Crosscutting: Innovation x Travel & Leisure
Culture Cut: Travel agents have been helping travelers get from ‘a to b’ since Thomas Cook (TCG) founded the modern travel agency in the 1850s. Functioning as market makers, travel agencies survived for decades as the only mass outlet for airlines, cruises, and hotels to distribute and sell their products. The internet changed the role of the travel agent and their business model overnight. Now consumers are the travel agents - researching and purchasing travel products, and sharing these branded experiences through social networks and media.
Commerce Cut: U.S. travel market (e.g., airline, lodging/hospitality, car rental, cruise, tour, travel agency sales, vacations), annual sales are conservatively $270-$300B. The online travel agentindustry (OTAs) is a highly concentrated market dominated by four brands who control 97% of the category activity: Expedia (EXPE), Priceline (PCLN), Orbitz (OWW) an, owned by Texas Pacific Group and Silverlake Partners, which owns the Travelocity brand.
Travelocity is the second or third largest OTA with 2009 annual revenues of approximately $10B+. The category has grown through acquisition; Travelocity buying Lastminute.com, Europe’s leading independent online travel group, and Zuji.com, an Asian market OTA. Expedia owns Hotwire.com, and Orbitz owns Cheaptickets.com.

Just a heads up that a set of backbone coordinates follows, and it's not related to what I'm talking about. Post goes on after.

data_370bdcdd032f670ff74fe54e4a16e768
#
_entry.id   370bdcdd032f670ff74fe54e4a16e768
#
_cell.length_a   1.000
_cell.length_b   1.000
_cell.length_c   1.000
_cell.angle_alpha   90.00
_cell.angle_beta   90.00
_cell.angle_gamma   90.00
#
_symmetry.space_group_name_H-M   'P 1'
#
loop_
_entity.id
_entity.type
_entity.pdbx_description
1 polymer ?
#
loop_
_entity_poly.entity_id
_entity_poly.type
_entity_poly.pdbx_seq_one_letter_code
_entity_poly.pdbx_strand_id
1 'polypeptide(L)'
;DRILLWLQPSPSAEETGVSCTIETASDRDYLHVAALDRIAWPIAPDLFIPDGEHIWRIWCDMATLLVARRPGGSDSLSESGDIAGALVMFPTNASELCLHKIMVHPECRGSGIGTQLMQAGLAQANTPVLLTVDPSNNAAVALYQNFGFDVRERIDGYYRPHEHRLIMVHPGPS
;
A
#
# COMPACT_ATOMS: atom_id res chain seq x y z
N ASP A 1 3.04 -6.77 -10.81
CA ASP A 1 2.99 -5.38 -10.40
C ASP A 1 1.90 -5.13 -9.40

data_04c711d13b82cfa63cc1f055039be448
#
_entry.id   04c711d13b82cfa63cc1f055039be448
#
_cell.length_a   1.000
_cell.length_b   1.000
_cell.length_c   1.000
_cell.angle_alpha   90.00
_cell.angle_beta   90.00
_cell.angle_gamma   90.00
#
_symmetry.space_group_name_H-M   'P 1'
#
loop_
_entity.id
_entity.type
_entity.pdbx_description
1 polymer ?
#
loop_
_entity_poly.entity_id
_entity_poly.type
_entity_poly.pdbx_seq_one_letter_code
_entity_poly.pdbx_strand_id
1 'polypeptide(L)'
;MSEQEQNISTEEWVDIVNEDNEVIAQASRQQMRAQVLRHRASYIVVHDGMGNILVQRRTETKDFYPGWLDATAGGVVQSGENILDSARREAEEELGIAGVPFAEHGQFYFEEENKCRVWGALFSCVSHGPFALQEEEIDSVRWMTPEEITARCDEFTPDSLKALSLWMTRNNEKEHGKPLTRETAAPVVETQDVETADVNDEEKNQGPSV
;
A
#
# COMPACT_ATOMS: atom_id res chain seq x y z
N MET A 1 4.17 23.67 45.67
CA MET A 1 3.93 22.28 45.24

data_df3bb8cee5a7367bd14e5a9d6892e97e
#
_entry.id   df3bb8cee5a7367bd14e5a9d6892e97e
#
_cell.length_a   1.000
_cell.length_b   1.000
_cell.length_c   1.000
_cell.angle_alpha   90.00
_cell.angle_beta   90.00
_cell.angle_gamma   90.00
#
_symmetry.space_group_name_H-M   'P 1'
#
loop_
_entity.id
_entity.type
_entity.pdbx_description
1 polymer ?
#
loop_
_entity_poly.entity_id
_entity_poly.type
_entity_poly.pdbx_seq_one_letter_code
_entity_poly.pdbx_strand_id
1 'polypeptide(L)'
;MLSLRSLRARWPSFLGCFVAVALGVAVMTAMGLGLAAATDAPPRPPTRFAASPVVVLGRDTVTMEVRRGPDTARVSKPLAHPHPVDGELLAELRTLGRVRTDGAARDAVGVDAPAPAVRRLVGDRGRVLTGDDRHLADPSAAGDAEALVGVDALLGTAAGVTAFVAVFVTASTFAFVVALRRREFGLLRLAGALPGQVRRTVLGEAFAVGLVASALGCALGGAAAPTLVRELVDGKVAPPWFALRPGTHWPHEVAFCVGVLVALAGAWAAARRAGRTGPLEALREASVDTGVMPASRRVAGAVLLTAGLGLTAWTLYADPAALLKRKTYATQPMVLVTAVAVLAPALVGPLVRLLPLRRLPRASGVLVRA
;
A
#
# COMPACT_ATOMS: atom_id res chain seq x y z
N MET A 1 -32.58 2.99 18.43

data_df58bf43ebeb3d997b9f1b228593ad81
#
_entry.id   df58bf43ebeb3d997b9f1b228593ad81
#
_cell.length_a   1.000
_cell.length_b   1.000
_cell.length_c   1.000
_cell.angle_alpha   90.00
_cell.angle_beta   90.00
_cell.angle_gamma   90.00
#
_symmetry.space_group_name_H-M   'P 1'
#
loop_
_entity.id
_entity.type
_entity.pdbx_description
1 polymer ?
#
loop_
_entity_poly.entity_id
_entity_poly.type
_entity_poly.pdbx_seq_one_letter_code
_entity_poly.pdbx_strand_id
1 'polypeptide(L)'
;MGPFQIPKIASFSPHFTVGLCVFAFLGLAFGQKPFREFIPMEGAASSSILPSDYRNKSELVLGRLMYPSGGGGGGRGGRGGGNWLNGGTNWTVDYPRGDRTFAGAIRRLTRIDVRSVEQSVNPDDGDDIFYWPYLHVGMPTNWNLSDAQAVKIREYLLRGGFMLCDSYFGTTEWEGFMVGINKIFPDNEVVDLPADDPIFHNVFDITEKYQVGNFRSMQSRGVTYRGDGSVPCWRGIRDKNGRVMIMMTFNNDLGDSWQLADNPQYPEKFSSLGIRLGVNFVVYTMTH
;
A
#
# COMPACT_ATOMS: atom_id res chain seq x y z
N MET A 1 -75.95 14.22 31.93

Crosscutting: We travel through different Cultures to discover and make connections we otherwise couldn’t make being limited by geography. Traveling is the nucleus of social media - we travel, experience, meet new people, and then return and report to anyone who will listen. Humans don’t need brands or instructions to find new experiences or adventures; consumers gain insight and make decisions in large part, based on what other people say. Most of us move in the same direction and we use social media and networks to stay on the path that Culture is pursuing.
Brand Opportunity: As Travelocity reviews its advertising strategy it should consider a singular focus that leverages one brand mark and identity. I think the gnome, while incredibly successful as an awareness tool, has lived its useful life. Travelocity provides a consumer benefit inherent in its name, but you’d never know it because it gets drowned out by the gnome, William Shattner, and the guy in the hovercraft. Of the four OTA brands Travelocity is the only one with travel in its brand name. Travelocity needs to get consumers to add “locity” every time they say ‘travel.’ I think there’s more room to travel in connecting the brand to the user.
What is the consumer experience and engagement model for Travelocity’s mission: committed to being the traveler’s champion - before, during and after the trip, providing the most comprehensive guarantee?
Market Risk: There is very little differentiation in the business models, value propositions and creative strategies of the top 4 OTAs. They all sell exactly the same product at generally the same price, exactly same way.
Be wary of Google’s (GOOG) foray into travel but appreciate their failures as a case study. Natural search begins with Google. Seventy-three percent of travelers search an average of 10-12 times before they book. And using Google products creates a natural preference for its ecosystem of adjacent experiences - maps, photos, video, the ‘local modules.’